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New Jersey Employment and Civil Rights Attorney Discuses Ignition Switch Testimony by GM CEO

Or... "This is why we have punitive damages."

People who don't understand how the law works like to talk about how the law works. Most of those opinions are under-informed at best, and politically motivated and biased, at worst.

But it doesn't stop people from having an opinion, because in this country, regrettably, we've been taught that everybody's opinion is "valuable" and everyone has a "right" to one. I don't personally believe that, actually. I think that having a "right" to an opinion is one thing; expressing opinions that make one look like a fool - or a shill - on the other hand, is a different matter.

One of the opinions I've heard a lot about is the fact that "punitive damages" are somehow bad for America, because they're bad for corporations. In the new post-Orwellian state of affairs, what's good for corporations - for "business" - tends rather automatically to be swallowed as what's good for America.

Of course, few people truly understand why we have punitive damages. Lawyers do. And corporate wrong-doers do.

Punitive damages are meant to punish malicious, evil minded or intentional conduct. They're not meant to punish "negligent" or "careless" conduct. If you operate your motor vehicle in a way that's careless and you accidently injure somebody, you're going to be responsible for compensatory damages, but not punitive damages. You're not being "punished," because you didn't do anything "morally" wrong. You weren't evil minded, malicious or reprehensible. You were simply careless. It happens to everyone.

On the other hand, corporations love to figure out what the cost per injury or death might be for a defective product or shoddy standard - in other words, how much they're going to have to spend in lawsuits - and then decide whether or not they actually want to make the change. After all, why do the right thing - the slightly more expensive thing if you don't have to?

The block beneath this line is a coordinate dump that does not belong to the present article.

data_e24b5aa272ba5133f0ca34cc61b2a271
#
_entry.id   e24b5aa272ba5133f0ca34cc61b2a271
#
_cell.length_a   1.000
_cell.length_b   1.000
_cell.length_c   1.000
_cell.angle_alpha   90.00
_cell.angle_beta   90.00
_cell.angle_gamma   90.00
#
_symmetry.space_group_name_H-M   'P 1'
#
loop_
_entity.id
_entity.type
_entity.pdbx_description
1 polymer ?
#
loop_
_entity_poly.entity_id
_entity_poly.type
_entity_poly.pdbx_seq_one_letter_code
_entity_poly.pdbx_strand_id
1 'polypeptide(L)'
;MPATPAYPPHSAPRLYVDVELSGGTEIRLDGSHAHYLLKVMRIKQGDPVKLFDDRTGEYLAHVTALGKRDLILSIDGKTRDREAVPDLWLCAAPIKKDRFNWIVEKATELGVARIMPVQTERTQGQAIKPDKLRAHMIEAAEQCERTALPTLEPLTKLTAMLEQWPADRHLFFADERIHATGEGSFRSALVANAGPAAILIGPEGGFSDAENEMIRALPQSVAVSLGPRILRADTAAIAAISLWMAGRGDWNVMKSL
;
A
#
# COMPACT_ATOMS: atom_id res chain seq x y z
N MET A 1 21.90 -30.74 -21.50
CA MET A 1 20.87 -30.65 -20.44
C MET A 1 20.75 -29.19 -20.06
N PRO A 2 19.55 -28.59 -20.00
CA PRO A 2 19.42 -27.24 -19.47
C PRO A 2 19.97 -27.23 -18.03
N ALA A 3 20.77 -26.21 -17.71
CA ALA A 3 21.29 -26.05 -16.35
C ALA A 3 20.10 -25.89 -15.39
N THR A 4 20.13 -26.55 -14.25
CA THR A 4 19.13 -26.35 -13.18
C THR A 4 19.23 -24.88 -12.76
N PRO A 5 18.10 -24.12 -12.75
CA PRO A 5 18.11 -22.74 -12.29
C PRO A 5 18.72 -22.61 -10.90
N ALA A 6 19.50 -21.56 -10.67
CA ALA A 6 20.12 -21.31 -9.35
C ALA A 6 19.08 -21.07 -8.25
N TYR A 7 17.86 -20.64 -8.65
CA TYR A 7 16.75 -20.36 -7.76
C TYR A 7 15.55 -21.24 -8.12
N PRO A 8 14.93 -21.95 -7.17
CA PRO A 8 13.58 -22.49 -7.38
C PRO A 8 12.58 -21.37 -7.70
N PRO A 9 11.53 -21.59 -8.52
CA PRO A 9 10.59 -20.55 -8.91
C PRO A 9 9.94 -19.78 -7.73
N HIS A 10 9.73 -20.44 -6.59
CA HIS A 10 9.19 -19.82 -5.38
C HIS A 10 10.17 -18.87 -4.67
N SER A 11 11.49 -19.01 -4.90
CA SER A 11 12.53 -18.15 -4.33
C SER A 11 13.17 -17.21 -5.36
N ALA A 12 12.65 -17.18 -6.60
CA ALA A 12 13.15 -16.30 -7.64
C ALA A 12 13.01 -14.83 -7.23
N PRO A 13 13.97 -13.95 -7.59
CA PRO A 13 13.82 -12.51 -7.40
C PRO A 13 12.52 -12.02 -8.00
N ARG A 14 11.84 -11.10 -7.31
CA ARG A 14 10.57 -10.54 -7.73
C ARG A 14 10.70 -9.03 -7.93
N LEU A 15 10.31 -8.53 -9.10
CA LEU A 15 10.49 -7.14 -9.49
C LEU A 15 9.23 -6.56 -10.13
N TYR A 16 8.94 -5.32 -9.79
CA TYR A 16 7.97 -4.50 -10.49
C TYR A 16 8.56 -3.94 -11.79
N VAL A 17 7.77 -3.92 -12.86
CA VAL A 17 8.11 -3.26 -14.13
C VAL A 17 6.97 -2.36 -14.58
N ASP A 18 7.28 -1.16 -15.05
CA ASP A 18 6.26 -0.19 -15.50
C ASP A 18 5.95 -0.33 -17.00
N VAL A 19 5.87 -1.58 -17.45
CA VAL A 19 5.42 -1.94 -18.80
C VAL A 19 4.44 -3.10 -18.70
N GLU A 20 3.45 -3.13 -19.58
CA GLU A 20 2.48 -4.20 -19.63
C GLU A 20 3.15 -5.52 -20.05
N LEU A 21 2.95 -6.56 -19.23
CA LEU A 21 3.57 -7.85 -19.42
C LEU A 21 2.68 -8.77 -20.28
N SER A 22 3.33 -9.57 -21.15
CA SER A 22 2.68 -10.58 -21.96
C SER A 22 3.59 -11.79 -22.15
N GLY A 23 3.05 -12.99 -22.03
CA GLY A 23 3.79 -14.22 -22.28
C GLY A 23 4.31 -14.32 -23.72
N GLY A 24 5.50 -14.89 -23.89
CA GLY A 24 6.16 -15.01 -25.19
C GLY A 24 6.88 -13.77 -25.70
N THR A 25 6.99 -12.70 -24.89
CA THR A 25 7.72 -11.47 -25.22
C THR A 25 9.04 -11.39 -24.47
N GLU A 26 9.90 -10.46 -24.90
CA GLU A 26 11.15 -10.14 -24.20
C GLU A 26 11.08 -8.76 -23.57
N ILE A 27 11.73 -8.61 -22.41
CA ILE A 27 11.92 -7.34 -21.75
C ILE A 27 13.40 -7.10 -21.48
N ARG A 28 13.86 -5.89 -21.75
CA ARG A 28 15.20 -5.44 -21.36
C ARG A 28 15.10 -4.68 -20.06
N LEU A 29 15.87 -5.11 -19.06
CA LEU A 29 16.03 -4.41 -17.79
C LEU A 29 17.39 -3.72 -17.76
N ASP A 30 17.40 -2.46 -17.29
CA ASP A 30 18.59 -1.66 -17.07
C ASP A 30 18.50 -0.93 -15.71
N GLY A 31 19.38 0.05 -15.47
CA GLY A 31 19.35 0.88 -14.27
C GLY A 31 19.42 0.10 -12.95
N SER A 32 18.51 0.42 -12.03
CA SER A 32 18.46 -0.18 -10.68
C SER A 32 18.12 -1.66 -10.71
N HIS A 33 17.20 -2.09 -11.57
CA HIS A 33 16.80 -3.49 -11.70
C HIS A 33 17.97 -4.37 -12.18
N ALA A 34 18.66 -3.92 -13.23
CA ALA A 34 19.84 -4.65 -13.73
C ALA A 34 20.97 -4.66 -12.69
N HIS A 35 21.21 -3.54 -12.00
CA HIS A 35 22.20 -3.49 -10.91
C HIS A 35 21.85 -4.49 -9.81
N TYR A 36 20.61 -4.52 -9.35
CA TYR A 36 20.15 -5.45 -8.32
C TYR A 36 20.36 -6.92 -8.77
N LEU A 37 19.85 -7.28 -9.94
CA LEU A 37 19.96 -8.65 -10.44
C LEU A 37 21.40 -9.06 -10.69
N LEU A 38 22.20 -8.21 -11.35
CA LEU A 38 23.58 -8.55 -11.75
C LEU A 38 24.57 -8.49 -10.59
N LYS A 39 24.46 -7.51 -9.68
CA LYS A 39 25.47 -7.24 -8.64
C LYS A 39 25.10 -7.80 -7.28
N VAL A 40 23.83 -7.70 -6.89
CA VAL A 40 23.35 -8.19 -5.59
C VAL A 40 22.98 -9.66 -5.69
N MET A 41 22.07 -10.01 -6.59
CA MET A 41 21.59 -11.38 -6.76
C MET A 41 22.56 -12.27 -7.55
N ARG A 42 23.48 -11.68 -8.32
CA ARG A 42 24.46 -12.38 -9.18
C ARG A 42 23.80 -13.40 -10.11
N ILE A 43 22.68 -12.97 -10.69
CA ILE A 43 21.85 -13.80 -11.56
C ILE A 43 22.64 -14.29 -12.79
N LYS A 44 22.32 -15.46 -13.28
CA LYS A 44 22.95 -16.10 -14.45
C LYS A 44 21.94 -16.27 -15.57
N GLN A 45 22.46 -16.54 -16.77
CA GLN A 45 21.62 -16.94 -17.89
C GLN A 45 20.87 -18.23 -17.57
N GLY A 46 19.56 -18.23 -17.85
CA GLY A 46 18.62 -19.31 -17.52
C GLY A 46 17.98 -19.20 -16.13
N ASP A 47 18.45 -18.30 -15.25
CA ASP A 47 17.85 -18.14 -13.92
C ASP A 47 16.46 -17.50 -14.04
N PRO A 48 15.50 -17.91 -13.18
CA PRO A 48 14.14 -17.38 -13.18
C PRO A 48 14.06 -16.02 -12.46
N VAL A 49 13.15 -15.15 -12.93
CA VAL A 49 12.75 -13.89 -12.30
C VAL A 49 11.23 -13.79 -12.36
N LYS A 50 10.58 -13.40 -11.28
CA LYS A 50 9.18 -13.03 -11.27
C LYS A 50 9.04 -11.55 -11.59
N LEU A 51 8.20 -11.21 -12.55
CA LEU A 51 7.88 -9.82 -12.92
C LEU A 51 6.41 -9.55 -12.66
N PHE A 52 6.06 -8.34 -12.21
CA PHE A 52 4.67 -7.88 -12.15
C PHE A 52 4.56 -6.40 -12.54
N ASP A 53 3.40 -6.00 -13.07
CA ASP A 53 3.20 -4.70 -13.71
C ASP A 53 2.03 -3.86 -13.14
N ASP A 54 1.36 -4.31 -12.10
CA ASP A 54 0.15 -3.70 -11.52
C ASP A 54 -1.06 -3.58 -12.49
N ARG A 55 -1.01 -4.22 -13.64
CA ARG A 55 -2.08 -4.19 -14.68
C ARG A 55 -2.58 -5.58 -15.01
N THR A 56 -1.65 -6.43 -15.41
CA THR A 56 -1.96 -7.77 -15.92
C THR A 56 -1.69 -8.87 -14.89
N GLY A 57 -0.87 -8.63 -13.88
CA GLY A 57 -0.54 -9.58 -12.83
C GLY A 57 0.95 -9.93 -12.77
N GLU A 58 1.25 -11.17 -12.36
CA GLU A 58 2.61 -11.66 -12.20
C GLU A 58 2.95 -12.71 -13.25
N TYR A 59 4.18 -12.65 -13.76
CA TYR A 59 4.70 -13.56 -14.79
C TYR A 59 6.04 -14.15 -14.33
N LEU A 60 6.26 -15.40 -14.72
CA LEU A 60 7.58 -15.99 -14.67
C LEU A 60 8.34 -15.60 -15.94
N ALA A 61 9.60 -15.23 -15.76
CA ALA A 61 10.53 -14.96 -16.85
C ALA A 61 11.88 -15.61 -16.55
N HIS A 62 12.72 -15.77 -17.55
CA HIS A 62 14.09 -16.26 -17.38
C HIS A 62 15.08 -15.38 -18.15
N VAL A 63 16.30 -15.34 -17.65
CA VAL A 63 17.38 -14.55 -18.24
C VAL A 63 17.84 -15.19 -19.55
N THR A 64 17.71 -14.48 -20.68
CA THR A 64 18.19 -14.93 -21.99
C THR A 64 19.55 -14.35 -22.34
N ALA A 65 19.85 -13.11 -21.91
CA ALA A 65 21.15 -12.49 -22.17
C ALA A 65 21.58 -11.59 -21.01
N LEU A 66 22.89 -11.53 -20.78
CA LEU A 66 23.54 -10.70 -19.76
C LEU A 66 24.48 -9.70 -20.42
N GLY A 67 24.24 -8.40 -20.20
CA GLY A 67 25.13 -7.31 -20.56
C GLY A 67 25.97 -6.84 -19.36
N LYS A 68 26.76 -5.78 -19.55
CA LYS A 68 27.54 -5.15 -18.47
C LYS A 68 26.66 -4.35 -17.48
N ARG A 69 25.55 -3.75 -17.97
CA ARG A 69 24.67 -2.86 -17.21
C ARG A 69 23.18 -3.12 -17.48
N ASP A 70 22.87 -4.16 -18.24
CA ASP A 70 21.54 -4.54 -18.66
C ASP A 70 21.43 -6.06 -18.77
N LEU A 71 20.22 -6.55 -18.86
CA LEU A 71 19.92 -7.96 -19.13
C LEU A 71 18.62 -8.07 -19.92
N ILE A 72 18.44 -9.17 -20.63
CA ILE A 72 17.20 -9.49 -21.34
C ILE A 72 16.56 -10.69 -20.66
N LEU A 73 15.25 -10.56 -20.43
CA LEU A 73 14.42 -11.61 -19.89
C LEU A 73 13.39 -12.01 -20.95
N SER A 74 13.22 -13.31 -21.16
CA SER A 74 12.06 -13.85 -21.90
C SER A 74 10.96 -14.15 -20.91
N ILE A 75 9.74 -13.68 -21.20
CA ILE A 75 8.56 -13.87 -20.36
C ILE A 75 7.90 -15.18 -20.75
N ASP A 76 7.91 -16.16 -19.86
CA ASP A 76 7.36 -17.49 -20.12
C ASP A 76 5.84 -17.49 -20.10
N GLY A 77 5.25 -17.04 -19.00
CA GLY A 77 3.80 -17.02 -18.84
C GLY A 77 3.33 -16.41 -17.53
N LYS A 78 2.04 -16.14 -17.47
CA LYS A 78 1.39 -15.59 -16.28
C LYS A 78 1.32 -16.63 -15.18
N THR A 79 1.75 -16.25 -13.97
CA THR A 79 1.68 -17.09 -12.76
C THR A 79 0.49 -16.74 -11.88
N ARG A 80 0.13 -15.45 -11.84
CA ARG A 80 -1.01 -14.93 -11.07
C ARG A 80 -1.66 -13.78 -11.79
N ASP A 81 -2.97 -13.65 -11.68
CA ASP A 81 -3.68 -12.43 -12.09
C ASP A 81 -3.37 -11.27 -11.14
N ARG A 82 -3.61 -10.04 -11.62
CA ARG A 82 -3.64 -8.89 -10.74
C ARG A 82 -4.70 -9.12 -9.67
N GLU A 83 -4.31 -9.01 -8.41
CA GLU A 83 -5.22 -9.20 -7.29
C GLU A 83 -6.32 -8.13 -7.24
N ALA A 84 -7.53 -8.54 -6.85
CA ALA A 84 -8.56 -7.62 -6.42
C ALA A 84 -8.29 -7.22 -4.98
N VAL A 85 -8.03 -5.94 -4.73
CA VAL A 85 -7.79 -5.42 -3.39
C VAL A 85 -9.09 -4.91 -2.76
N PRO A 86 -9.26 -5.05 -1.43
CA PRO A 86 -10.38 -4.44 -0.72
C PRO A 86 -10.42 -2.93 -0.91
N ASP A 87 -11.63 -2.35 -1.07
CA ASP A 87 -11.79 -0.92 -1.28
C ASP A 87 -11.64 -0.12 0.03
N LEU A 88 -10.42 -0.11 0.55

Don't believe it? It's been happening for the last fifty years. Corporations will decide how much money litigation's going to cost them, and then decide whether or not they want to spend money to prevent the litigation, or not spend the money, and settle a certain number of lawsuits. If the amount of money they need to spend to prevent injury or deaths is a great deal more than the amount of money they think they're going lose to lawsuits over those injuries or deaths, then they tend not to make the change.

This is because corporations aren't people; they don't have souls. It's also because the people that run corporations aren't personally responsible, civilly or criminally, for what the corporations do.

I'm sitting and watching the testimony of GM CEO Mary T. Barra and I'm thinking to myself, "This is why we have punitive damages." GM sat on the information that the faulty ignition switches were dangerous and could cause injury or death. They sat on this information for twenty (20) years. They allowed people to be injured and to be killed because they weren't sure whether or not they wanted to spend the money - pennies per unit! - to recall all the vehicles and replace the faulty ignition switches.

If an individual person did this, or better yet, if an individual GM Executive were held responsible for this, you can bet your asses that the change would've been made. But we forgive corporations because even though they are "people" in the sense that they can contribute billions of dollars to right wing candidates, they're not people enough to have a soul or a conscience.

This is why we have punitive damages. To make corporations unwilling or unable to cynically calculate the human cost for what amounts to murder, and then make business decisions. This GM debacle, as well as Enron, ATT World Com, Tyco, and Wall Street greed. If you don't punish people in a way that they can't predict, and can't account for before the fact, they become a lot more cautious about deciding that injuries and deaths are the cost of doing business.

Punitive damages as a weapon of justice is the closest we're ever going to come to having corporations have a conscience.

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